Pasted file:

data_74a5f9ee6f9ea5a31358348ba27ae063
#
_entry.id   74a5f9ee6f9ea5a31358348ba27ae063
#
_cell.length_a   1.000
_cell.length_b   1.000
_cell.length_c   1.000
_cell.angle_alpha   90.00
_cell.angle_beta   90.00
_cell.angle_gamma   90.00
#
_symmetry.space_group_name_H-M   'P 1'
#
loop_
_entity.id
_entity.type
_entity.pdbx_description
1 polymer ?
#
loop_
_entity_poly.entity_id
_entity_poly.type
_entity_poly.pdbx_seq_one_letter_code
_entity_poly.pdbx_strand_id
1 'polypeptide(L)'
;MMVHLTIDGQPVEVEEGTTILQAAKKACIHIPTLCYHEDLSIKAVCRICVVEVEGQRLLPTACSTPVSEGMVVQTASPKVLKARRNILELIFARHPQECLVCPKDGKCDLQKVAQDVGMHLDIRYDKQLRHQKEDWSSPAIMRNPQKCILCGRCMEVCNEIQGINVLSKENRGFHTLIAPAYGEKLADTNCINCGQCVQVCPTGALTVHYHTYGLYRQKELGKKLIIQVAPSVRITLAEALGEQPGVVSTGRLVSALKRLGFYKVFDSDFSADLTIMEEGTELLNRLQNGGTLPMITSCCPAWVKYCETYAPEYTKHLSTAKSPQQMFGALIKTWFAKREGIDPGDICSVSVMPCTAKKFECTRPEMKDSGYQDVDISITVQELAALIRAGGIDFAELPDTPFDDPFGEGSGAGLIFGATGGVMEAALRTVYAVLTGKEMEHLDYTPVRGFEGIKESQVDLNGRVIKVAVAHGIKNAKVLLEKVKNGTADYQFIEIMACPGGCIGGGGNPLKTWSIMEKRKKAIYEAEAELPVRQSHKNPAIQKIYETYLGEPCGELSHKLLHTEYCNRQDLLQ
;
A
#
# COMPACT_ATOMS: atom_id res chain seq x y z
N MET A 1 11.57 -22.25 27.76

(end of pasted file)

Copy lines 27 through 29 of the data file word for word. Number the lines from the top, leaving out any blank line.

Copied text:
;
A
#